This section is intended to provide links to information provided by MAFF, the Department of Health and the Scottish executive before the launch of the FSA.


This provides links to the Web sites of other (at present, just UK) organisations. This list is expected to expand and may offer overseas links in due course.


This gives the "customer services" postal address for the FSA and reminds consumers that complaints about particular food businesses or practices should be addressed to local authority environmental health departments.

Concluding comments

This is a very recently-established site (only public for a couple of weeks at the date of writing this review); it will no doubt evolve. In particular, it remains to be seen what arrangements will be made for the presentation of nominally "spent" items such as old press releases and earlier versions of consultation documents.

My first impressions are that this will be a valuable site of reference. However, there is a possibility that for most people, the search for the "holy grail" of access to information might (to severely mix metaphors) be achieved by providing a forest of information in which it is difficult to find the right tree.

Food information specialists will find their way around the information (as they have around the paper sources). But the general public, for whom the site is apparently designed (see home page) will not fare so well. After just two weeks of operation the text on the site runs to a small book - obviously this will grow.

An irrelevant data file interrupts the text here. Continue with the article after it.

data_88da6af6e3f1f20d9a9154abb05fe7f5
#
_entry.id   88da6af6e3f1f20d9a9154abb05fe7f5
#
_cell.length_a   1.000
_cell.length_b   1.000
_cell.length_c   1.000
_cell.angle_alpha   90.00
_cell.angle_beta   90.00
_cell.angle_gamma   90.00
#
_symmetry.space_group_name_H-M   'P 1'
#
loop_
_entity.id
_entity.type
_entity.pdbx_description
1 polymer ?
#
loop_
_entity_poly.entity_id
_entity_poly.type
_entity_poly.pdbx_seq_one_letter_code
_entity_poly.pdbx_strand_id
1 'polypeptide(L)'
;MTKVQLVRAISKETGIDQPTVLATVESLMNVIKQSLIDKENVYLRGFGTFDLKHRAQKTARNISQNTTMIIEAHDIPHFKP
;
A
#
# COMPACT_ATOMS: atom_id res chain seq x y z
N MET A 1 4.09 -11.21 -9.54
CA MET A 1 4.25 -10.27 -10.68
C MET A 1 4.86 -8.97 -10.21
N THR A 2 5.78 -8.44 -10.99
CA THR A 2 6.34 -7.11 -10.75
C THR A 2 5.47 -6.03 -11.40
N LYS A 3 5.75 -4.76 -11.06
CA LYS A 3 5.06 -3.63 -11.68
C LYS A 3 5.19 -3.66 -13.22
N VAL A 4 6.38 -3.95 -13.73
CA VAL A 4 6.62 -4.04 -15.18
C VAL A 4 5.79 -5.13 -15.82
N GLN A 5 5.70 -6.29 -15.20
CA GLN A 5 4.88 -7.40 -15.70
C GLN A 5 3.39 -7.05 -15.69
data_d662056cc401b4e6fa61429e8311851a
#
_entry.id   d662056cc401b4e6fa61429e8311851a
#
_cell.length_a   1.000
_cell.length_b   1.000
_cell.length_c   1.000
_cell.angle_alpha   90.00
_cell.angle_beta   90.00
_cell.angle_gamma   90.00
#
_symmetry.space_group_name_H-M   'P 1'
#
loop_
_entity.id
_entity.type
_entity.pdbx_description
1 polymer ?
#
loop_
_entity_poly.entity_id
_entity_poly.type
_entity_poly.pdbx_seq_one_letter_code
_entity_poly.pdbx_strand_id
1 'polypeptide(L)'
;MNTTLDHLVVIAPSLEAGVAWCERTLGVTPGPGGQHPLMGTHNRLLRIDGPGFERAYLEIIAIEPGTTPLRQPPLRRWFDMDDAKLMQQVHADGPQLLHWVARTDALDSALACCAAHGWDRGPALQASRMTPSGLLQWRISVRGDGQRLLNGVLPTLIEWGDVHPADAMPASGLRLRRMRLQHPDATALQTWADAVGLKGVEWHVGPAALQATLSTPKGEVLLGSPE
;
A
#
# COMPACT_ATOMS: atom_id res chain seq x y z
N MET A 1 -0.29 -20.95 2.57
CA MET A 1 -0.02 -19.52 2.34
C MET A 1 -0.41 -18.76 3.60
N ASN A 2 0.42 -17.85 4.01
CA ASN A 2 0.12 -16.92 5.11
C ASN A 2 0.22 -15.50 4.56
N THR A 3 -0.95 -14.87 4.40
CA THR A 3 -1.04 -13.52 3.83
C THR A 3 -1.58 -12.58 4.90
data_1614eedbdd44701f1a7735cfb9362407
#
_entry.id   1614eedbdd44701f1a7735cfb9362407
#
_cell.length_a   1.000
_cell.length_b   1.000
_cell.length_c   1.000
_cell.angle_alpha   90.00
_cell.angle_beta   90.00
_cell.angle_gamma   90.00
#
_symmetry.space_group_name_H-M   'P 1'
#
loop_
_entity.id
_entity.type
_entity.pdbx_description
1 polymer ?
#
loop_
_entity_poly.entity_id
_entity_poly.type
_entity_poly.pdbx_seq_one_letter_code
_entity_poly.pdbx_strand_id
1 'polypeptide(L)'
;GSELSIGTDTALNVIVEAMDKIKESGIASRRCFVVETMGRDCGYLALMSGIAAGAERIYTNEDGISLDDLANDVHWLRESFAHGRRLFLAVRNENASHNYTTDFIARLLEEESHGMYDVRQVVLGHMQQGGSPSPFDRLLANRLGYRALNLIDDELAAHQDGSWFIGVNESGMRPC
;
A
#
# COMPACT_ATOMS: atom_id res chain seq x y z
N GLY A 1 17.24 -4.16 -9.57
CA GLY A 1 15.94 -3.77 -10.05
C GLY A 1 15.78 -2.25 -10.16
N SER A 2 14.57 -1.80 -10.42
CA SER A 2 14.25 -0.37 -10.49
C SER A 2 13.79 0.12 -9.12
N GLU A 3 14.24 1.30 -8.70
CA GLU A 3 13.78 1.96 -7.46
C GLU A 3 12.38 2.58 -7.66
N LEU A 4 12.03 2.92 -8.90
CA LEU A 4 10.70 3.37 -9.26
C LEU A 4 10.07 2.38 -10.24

The principal omission from the site (and one that will be most useful to the public that it claims to serve) is an in-house search engine. At present, a couple of weeks in, it is not easy to judge exactly what the site will look like in two or three years time - but I suppose, and everyone will agree, that there will be considerably more "stuff" there. So, how will the member of the public locate all the material with respect to government control of XXXX? (Where XXXX could be anything from a specific additive to a generic matter relating to (say) genetically modified (GM) food sources.)

At present, the site appears nice and tidy (I suspect that this may not last as more material is added). What will be a user's impression in (say) a year's time - this has to be a topic to be included in a review article for next year.

If you have identified a Web site likely to be of interest to readers of Nutrition & Food Science please contact the author of this series of articles as follows: by e-mail to; by fax to 01234 766926 or 01582 743237; by post to the University of Luton.

Dr Stephen FallowsUniversity of Luton